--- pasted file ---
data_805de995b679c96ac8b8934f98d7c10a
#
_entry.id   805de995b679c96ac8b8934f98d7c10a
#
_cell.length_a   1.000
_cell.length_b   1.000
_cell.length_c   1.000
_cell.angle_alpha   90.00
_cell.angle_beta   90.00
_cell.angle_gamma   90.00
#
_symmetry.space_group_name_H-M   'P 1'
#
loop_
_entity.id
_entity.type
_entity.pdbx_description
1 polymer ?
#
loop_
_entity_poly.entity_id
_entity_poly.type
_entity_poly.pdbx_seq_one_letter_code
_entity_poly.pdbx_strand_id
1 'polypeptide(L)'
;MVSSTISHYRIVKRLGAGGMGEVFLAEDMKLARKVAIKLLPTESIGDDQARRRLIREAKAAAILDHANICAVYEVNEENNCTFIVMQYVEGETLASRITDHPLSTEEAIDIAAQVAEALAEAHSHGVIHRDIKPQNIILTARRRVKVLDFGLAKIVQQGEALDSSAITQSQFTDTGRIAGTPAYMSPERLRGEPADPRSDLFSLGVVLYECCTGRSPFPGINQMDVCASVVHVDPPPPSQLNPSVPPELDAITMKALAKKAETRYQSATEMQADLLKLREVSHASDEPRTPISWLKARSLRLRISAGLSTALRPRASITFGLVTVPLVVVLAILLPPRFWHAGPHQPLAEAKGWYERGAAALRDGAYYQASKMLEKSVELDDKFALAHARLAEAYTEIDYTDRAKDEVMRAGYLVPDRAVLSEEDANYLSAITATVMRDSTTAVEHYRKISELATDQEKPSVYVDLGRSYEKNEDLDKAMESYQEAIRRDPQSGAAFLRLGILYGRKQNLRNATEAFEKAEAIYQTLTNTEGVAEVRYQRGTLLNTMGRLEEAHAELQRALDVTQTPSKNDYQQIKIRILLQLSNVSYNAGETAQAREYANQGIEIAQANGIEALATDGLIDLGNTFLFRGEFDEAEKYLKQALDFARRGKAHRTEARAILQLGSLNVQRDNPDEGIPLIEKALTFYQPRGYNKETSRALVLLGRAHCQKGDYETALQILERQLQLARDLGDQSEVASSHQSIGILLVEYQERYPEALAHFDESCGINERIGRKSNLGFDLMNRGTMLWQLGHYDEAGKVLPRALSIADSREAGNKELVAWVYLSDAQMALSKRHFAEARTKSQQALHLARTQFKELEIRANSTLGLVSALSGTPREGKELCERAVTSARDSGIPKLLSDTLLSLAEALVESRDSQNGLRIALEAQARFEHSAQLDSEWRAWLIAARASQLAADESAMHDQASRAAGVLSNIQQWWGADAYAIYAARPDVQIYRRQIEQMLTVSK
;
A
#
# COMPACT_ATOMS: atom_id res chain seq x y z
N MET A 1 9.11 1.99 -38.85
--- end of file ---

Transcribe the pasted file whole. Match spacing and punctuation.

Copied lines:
data_805de995b679c96ac8b8934f98d7c10a
#
_entry.id   805de995b679c96ac8b8934f98d7c10a
#
_cell.length_a   1.000
_cell.length_b   1.000
_cell.length_c   1.000
_cell.angle_alpha   90.00
_cell.angle_beta   90.00
_cell.angle_gamma   90.00
#
_symmetry.space_group_name_H-M   'P 1'
#
loop_
_entity.id
_entity.type
_entity.pdbx_description
1 polymer ?
#
loop_
_entity_poly.entity_id
_entity_poly.type
_entity_poly.pdbx_seq_one_letter_code
_entity_poly.pdbx_strand_id
1 'polypeptide(L)'
;MVSSTISHYRIVKRLGAGGMGEVFLAEDMKLARKVAIKLLPTESIGDDQARRRLIREAKAAAILDHANICAVYEVNEENNCTFIVMQYVEGETLASRITDHPLSTEEAIDIAAQVAEALAEAHSHGVIHRDIKPQNIILTARRRVKVLDFGLAKIVQQGEALDSSAITQSQFTDTGRIAGTPAYMSPERLRGEPADPRSDLFSLGVVLYECCTGRSPFPGINQMDVCASVVHVDPPPPSQLNPSVPPELDAITMKALAKKAETRYQSATEMQADLLKLREVSHASDEPRTPISWLKARSLRLRISAGLSTALRPRASITFGLVTVPLVVVLAILLPPRFWHAGPHQPLAEAKGWYERGAAALRDGAYYQASKMLEKSVELDDKFALAHARLAEAYTEIDYTDRAKDEVMRAGYLVPDRAVLSEEDANYLSAITATVMRDSTTAVEHYRKISELATDQEKPSVYVDLGRSYEKNEDLDKAMESYQEAIRRDPQSGAAFLRLGILYGRKQNLRNATEAFEKAEAIYQTLTNTEGVAEVRYQRGTLLNTMGRLEEAHAELQRALDVTQTPSKNDYQQIKIRILLQLSNVSYNAGETAQAREYANQGIEIAQANGIEALATDGLIDLGNTFLFRGEFDEAEKYLKQALDFARRGKAHRTEARAILQLGSLNVQRDNPDEGIPLIEKALTFYQPRGYNKETSRALVLLGRAHCQKGDYETALQILERQLQLARDLGDQSEVASSHQSIGILLVEYQERYPEALAHFDESCGINERIGRKSNLGFDLMNRGTMLWQLGHYDEAGKVLPRALSIADSREAGNKELVAWVYLSDAQMALSKRHFAEARTKSQQALHLARTQFKELEIRANSTLGLVSALSGTPREGKELCERAVTSARDSGIPKLLSDTLLSLAEALVESRDSQNGLRIALEAQARFEHSAQLDSEWRAWLIAARASQLAADESAMHDQASRAAGVLSNIQQWWGADAYAIYAARPDVQIYRRQIEQMLTVSK
;
A
#
# COMPACT_ATOMS: atom_id res chain seq x y z
N MET A 1 9.11 1.99 -38.85